I’m a runner and a marathoner. I was out for a run. While I was out, I remember thinking, “What’s that vision I have?” I couldn’t come up with a good name, and Robert Kiyosaki took all the cashflow stuff. I’m like, “What’s a good name?” I remember thinking about the vision. I was like, “I had already helped 600 families become more financially free.” It’s not independent at that point but, on average, frees up about $34,000 a year in cashflow in that first year, whether it’s through tax savings, watching their money, or paying off debts. I’m getting creative there.

I remember thinking about one couple in particular. They were out in North Dakota. They’re chiropractors. He was working six days a week to the point where they had no freedom. In our first meeting together, we were able to help them free up $6,000 a month between his personal and business life.

The first month they freed up $6,000, what did they do? They bought a four-wheeler. There are all those guys out there like financial advisors, and those nerdy guys that say live on rice and beans will say, “That’s horrible. That’s stupid.” I knew that there was a bigger purpose behind it. His wife said, “Chris, I know a lot of people judge us for taking that $6,000, buying something with it, and blowing that money, but you don’t understand. With that four-wheeler he bought, he’s taking off the weekends to be with the family. We’re going on that four-wheeler every single weekend. My kids have their father and my husband back. I’m almost in tears.”

It’s the quality of life.

What’s the effect of that? It teaches a different legacy for children to live by versus a point of survival and working hard.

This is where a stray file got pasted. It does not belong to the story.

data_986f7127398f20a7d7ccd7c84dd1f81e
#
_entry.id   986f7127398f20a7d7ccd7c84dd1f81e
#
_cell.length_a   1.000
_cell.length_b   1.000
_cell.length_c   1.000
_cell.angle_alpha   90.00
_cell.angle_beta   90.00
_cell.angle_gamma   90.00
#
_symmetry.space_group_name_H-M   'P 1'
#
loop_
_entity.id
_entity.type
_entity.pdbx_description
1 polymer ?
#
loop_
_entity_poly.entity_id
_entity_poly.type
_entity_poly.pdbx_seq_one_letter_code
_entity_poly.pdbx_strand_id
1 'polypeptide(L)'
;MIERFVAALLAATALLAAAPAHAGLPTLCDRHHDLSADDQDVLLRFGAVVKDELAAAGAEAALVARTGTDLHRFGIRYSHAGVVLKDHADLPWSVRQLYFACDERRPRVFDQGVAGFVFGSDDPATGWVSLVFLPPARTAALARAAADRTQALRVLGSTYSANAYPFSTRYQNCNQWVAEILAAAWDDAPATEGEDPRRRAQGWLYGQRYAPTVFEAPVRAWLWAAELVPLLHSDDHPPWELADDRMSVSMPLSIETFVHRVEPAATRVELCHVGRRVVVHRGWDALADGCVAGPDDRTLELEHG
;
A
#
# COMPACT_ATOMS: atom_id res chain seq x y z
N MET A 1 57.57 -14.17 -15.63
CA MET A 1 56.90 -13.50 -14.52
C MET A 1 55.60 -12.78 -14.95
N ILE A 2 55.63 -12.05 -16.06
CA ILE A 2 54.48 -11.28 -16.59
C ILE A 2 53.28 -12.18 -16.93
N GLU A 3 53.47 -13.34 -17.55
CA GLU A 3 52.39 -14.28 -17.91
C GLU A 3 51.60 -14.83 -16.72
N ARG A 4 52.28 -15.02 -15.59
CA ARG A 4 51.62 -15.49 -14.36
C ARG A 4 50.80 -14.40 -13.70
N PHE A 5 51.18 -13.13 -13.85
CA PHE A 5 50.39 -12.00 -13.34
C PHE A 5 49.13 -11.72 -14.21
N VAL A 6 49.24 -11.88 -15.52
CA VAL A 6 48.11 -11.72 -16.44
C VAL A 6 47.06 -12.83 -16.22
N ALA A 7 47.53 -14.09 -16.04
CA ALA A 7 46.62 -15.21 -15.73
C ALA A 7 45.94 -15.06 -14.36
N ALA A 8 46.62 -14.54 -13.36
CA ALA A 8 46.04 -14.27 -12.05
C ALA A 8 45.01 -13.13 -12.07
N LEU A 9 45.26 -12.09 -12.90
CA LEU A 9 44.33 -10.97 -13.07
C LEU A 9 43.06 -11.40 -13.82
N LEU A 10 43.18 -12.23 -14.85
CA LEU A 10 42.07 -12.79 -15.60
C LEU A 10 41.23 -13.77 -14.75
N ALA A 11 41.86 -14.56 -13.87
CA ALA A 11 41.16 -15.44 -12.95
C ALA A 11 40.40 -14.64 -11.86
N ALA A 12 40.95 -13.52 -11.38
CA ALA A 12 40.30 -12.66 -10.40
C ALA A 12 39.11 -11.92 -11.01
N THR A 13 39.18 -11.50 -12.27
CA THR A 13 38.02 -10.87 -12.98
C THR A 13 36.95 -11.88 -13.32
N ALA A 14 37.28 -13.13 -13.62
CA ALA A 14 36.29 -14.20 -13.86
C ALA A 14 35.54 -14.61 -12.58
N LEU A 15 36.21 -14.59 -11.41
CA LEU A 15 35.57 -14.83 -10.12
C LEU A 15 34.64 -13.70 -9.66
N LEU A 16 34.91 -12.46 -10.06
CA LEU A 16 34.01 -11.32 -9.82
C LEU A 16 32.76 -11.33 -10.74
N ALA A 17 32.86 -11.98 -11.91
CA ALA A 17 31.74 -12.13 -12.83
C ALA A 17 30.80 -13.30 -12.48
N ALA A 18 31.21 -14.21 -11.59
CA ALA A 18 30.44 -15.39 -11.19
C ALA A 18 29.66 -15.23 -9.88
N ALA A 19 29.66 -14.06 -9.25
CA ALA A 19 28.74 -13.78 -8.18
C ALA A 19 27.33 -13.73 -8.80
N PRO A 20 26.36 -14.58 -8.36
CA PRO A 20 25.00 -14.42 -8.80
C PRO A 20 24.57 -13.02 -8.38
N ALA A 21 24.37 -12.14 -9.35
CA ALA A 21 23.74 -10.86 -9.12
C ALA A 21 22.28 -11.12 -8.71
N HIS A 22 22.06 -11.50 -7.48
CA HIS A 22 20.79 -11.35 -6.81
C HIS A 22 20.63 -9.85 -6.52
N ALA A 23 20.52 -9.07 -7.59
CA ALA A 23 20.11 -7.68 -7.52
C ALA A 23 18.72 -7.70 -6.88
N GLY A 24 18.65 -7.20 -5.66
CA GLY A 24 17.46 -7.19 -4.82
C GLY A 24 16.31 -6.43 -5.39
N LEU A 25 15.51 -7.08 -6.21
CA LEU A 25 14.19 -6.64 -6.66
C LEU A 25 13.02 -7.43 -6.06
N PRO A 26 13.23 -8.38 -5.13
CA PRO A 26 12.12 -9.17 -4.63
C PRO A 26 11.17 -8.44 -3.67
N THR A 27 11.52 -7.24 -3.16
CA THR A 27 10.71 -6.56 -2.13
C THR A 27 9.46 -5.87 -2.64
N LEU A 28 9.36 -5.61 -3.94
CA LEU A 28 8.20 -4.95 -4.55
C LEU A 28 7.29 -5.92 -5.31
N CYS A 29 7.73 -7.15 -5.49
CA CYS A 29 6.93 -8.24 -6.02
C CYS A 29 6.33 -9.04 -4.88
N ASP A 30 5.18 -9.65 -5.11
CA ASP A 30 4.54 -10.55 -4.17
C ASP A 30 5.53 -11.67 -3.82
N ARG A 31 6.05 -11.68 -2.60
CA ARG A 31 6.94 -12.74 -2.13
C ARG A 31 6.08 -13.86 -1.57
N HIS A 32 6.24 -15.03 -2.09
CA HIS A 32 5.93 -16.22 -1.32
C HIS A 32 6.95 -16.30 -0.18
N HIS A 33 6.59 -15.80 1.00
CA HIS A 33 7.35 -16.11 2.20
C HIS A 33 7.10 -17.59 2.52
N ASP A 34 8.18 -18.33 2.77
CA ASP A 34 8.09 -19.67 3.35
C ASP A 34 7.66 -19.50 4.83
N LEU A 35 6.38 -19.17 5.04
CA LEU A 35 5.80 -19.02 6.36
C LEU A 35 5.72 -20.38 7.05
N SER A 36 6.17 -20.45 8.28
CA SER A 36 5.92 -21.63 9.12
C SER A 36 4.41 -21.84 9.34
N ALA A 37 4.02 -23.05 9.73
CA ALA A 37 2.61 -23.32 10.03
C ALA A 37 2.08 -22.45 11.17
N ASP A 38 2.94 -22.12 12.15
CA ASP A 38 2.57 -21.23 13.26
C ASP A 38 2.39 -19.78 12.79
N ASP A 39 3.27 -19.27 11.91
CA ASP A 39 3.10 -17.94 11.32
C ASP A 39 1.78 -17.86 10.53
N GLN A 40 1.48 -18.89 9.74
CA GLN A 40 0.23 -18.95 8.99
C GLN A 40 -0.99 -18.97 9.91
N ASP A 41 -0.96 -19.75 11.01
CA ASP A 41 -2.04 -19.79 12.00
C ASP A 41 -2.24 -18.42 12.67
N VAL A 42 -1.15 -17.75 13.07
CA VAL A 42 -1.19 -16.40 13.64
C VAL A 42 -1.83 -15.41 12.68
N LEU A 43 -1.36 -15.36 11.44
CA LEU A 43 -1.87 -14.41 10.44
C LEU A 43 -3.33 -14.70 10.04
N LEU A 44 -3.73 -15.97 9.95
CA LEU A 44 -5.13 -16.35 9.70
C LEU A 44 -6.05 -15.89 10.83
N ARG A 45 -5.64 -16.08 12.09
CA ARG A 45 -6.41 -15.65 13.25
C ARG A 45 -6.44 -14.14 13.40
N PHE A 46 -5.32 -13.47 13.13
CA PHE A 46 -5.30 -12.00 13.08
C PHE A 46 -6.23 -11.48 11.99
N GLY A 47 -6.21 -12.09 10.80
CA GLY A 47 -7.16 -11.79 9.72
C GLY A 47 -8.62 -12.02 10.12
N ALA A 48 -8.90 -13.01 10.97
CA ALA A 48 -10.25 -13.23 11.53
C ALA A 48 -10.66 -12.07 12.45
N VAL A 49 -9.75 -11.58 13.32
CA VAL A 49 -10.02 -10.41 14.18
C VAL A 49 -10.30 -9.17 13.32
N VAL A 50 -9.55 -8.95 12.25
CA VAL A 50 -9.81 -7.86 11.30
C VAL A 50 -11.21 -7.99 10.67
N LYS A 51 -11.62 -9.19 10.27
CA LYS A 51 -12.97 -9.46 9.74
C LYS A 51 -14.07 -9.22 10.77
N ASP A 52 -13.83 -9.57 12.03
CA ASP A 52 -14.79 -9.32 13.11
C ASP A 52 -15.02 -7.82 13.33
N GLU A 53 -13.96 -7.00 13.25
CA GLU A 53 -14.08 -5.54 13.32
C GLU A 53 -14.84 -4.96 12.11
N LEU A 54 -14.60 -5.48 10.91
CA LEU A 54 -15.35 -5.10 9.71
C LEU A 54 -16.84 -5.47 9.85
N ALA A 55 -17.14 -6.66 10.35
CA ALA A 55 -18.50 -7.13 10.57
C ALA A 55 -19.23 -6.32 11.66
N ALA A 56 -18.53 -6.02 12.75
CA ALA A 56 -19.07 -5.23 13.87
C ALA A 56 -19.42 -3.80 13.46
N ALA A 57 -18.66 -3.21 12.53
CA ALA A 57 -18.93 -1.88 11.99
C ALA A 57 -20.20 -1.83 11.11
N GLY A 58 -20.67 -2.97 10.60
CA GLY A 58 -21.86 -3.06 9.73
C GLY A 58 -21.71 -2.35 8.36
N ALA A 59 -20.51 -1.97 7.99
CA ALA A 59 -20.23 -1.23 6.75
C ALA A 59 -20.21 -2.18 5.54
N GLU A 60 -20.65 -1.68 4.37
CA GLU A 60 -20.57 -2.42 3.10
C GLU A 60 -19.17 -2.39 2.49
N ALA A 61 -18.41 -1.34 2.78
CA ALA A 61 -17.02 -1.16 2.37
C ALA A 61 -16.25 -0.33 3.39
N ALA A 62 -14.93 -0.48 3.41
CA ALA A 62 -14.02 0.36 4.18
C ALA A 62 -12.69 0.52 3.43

We never know that the perfect person is the grasshopper or the ant. Plan for tomorrow and play today. It’s the quality of life we’re looking for. It looks like what you’ve built an entire mission and vision around is to save like the ant and play like the grasshopper.

It’s about making your life impacted today by making those most impactful decisions because everybody in financial planning is telling you, “Someday.” Even Dave Ramsey says, “If you pay off all your debt, in fifteen years, you’ll be debt-free.” People get excited about something that may never happen in fifteen years.

We’re getting people to improve their cashflow now, which improves their quality of life right now. That changes things. It’s not only changed their dynamics with their families. It changes the dynamics of how they interact with communities now. They stop looking and worrying about themselves. They start looking outside of themselves. They look to serve and bless more people. That’s what hit me. I come up with the name Money Ripples. I was like, “I got to run back home. Make sure nobody is taking that website or the LLC yet.” I ran back as fast as I could. I call it the shower power. You’re in the shower. You get that great idea.

AYF-GF Chris Miles | Anti-Investor

Anti-Investor: By improving your cash flow, your quality of life improves. You change the dynamic of your family and how you interact with your community. You start looking outside yourself and serve more people.


You’re out running. You’re amid the euphoria, and now you have Money Ripples. What does Money Ripples do? What are the ingredients that my tribe might lock onto that you coach, support, or help them become more aware and conscious in their decision-making process?

We might get some real estate investors or business owners who say, “I’d like to figure out how to get out of the rat race myself rather than being transactional in my business and be in that forever.” For the most part, I get more people who talk to us about infinite banking. I call it no BS infinite banking or Max ROI infinite banking because there are some people talking about infinite banking out there where they use life insurance as a tax-free savings account. The problem is most of these insurance agents out there, as good-hearted as they are, they’re not investors. Even the few real estate investors still overcharge the heck out of you.